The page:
Embracing Digital Literacy — What is it, and why is it essential for our children?
The definition of literacy has evolved. In the past, someone who could read and write was considered to be a literate person. We now live in a world that is both enhanced and burdened by technological advancements. Digital media is now an integral part of our lives. The ability to read and write remains essential however it is no longer enough. To successfully navigate the rapidly changing world digital literacy skills are a must.
The American Library Association defines Digital literacy as ‘the ability to use information and communication technologies to find, evaluate, create, and communicate information, requiring both cognitive and technical skills.’ In simple terms, digital literacy is the set of skills required to find, analyse, sort, evaluate, create and manage information in all digital forms.
The Importance of Digital Literacy for our Children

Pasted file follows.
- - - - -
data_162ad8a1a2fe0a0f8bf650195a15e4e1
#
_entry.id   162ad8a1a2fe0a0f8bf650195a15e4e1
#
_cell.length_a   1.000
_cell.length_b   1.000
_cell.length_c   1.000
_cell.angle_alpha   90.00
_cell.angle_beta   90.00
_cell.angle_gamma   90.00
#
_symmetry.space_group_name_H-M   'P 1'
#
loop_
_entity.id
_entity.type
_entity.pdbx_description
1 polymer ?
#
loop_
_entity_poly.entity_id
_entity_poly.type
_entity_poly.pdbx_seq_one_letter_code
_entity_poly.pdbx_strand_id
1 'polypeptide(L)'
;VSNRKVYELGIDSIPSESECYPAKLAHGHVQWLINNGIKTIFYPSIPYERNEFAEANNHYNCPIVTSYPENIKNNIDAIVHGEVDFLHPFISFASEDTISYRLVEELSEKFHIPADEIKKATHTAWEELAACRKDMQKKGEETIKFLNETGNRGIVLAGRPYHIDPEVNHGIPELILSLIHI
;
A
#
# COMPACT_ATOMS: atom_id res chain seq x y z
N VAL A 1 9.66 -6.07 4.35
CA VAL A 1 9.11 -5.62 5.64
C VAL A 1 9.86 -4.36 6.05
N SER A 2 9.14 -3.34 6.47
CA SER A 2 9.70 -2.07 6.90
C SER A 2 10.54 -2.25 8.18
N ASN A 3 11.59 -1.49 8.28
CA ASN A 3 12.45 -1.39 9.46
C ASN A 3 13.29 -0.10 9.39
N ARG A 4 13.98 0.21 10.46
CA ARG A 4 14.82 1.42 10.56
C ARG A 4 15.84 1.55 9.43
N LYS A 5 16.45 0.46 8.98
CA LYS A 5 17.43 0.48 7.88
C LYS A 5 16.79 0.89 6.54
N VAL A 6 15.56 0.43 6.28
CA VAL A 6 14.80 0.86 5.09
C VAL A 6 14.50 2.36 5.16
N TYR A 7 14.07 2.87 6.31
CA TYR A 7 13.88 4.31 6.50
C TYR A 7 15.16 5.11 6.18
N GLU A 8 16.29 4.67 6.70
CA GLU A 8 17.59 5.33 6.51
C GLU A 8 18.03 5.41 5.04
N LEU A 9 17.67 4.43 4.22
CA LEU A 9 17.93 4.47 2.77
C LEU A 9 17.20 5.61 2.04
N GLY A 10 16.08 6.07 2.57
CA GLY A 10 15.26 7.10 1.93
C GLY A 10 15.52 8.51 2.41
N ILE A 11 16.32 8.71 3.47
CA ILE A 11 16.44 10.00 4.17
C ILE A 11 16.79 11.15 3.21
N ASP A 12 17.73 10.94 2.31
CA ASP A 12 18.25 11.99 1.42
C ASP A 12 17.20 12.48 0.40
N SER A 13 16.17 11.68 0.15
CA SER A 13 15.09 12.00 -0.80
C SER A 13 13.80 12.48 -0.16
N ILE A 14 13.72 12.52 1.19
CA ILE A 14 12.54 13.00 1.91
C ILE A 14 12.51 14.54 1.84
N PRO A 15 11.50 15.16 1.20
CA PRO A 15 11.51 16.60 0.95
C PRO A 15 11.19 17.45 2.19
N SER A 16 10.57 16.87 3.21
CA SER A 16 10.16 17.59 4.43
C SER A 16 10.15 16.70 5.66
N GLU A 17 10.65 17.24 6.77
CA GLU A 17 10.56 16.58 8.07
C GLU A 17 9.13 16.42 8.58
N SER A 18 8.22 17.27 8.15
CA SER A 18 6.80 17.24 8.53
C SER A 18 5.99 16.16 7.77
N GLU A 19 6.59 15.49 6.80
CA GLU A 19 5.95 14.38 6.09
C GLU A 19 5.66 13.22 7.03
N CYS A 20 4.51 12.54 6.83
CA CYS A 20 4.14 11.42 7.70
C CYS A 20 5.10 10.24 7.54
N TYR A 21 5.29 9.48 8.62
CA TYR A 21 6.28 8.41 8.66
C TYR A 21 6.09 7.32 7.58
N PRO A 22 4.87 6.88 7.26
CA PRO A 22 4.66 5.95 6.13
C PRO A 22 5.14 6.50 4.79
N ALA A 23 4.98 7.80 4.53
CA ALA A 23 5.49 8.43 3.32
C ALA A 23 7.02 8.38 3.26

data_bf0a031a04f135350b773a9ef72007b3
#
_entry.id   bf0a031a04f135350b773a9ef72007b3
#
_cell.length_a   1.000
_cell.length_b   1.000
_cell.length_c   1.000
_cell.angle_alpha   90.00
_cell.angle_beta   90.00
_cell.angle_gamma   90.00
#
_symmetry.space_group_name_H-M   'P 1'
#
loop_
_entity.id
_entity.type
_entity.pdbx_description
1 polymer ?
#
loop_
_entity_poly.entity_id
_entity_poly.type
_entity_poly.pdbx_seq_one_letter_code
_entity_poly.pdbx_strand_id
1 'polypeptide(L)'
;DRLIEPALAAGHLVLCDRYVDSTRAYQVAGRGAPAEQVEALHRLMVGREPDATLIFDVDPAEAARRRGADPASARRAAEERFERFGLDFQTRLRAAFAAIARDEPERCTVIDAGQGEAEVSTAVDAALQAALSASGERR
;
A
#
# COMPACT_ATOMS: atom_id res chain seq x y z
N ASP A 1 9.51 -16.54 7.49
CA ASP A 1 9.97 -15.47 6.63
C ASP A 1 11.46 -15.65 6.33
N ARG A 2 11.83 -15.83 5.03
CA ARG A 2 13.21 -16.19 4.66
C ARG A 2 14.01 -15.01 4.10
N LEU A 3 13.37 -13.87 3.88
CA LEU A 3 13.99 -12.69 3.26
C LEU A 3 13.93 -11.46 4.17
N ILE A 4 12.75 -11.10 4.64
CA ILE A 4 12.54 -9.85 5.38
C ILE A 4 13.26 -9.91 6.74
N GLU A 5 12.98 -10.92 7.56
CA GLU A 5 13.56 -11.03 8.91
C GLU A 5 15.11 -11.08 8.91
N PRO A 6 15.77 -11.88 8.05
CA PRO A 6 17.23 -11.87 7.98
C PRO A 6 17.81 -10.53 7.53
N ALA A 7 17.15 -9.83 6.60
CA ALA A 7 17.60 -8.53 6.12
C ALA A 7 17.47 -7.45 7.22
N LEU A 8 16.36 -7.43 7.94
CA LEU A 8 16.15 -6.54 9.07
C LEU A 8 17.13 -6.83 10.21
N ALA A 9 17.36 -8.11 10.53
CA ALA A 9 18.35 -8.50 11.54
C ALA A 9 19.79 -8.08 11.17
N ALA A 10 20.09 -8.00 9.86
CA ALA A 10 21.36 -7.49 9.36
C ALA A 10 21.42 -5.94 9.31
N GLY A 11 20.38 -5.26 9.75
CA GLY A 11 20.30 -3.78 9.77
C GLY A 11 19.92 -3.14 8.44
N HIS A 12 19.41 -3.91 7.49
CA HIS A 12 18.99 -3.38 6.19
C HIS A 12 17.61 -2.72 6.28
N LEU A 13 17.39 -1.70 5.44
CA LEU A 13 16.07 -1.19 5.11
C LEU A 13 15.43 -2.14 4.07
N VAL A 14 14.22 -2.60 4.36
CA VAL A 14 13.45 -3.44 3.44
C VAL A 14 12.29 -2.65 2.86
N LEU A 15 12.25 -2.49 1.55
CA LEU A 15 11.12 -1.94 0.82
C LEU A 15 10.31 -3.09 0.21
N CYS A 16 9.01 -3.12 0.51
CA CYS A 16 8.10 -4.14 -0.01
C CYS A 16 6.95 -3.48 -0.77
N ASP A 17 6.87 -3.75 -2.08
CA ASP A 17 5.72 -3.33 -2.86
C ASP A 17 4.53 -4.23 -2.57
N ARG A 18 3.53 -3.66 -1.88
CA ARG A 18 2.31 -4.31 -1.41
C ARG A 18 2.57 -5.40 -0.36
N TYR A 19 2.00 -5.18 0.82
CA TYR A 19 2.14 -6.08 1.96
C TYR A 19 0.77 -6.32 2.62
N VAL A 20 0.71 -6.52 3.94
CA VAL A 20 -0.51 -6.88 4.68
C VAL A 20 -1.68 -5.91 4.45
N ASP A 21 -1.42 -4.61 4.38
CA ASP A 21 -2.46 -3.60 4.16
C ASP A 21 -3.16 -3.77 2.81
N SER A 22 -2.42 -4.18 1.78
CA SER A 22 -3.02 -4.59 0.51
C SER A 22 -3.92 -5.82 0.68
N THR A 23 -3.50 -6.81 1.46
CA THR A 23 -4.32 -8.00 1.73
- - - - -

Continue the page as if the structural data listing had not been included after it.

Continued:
The main deterrent to the effective spread of digital literacy among the young generation is that the understanding of ‘what is literacy’ is outdated. Most schools continue to remain focused on developing traditional reading, writing and math skills. Educators and parents continue to consider technology to be intrusive and something that has limited place in the school curriculum. Many schools fail to recognise that digital literacy is one of the critical skills for the future.
The importance of digital literacy can be highlighted with a powerful example from our daily lives — the explosion of fake news. With more people accessing the internet than ever before, an enormous amount of misinformation is being spread across a variety of digital platforms. Non-digitally-literate children (and adults) are at serious risk of not being able to discern the credible from the non-credible sources. Children require digital literacy training as well as the development of critical thinking and judgement, so that they are able to distinguish facts from fake news.
Fake news and misinformation pose worrying consequences on society. They can undermine the nation and lead to mass exploitation of the digitally innocent.
The three main reasons why schools should instil strong digital literacy skills:
● To keep children safe when they consume, access or create information online
● To help children become responsible digital citizens
● To help children make the best use of the technology available in this century